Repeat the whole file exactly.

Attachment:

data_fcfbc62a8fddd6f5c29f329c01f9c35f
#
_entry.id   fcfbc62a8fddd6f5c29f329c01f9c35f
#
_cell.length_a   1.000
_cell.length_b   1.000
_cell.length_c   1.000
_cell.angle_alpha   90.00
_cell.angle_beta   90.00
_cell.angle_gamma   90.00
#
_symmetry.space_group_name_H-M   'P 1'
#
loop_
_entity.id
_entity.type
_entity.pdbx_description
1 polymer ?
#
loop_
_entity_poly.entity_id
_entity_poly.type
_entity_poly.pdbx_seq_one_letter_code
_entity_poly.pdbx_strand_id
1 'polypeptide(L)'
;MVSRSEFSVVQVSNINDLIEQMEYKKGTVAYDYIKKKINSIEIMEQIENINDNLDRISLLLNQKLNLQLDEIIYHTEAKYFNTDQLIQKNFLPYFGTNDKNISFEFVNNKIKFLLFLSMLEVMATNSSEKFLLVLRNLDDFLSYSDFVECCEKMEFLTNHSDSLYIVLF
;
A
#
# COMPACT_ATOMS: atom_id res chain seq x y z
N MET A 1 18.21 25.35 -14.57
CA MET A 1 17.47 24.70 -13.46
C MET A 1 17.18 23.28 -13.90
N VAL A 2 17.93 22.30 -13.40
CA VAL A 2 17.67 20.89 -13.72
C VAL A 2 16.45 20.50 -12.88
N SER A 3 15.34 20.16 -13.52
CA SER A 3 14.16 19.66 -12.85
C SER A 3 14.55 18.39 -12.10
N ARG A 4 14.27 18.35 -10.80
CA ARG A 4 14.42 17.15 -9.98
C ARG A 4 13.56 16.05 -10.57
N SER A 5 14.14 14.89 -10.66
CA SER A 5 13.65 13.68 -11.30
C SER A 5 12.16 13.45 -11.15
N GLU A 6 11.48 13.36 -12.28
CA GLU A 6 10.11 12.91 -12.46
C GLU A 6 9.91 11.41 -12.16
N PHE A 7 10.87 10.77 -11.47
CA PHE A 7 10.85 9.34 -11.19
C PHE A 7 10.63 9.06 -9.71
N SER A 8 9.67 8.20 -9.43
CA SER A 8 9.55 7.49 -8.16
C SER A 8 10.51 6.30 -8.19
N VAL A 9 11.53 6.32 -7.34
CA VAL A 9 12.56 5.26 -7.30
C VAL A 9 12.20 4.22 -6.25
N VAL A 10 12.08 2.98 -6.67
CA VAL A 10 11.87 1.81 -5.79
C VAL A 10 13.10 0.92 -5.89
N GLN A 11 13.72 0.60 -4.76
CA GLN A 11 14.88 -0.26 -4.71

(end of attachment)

data_fcfbc62a8fddd6f5c29f329c01f9c35f
#
_entry.id   fcfbc62a8fddd6f5c29f329c01f9c35f
#
_cell.length_a   1.000
_cell.length_b   1.000
_cell.length_c   1.000
_cell.angle_alpha   90.00
_cell.angle_beta   90.00
_cell.angle_gamma   90.00
#
_symmetry.space_group_name_H-M   'P 1'
#
loop_
_entity.id
_entity.type
_entity.pdbx_description
1 polymer ?
#
loop_
_entity_poly.entity_id
_entity_poly.type
_entity_poly.pdbx_seq_one_letter_code
_entity_poly.pdbx_strand_id
1 'polypeptide(L)'
;MVSRSEFSVVQVSNINDLIEQMEYKKGTVAYDYIKKKINSIEIMEQIENINDNLDRISLLLNQKLNLQLDEIIYHTEAKYFNTDQLIQKNFLPYFGTNDKNISFEFVNNKIKFLLFLSMLEVMATNSSEKFLLVLRNLDDFLSYSDFVECCEKMEFLTNHSDSLYIVLF
;
A
#
# COMPACT_ATOMS: atom_id res chain seq x y z
N MET A 1 18.21 25.35 -14.57
CA MET A 1 17.47 24.70 -13.46
C MET A 1 17.18 23.28 -13.90
N VAL A 2 17.93 22.30 -13.40
CA VAL A 2 17.67 20.89 -13.72
C VAL A 2 16.45 20.50 -12.88
N SER A 3 15.34 20.16 -13.52
CA SER A 3 14.16 19.66 -12.85
C SER A 3 14.55 18.39 -12.10
N ARG A 4 14.27 18.35 -10.80
CA ARG A 4 14.42 17.15 -9.98
C ARG A 4 13.56 16.05 -10.57
N SER A 5 14.14 14.89 -10.66
CA SER A 5 13.65 13.68 -11.30
C SER A 5 12.16 13.45 -11.15
N GLU A 6 11.48 13.36 -12.28
CA GLU A 6 10.11 12.91 -12.46
C GLU A 6 9.91 11.41 -12.16
N PHE A 7 10.87 10.77 -11.47
CA PHE A 7 10.85 9.34 -11.19
C PHE A 7 10.63 9.06 -9.71
N SER A 8 9.67 8.20 -9.43
CA SER A 8 9.55 7.49 -8.16
C SER A 8 10.51 6.30 -8.19
N VAL A 9 11.53 6.32 -7.34
CA VAL A 9 12.56 5.26 -7.30
C VAL A 9 12.20 4.22 -6.25
N VAL A 10 12.08 2.98 -6.67
CA VAL A 10 11.87 1.81 -5.79
C VAL A 10 13.10 0.92 -5.89
N GLN A 11 13.72 0.60 -4.76
CA GLN A 11 14.88 -0.26 -4.71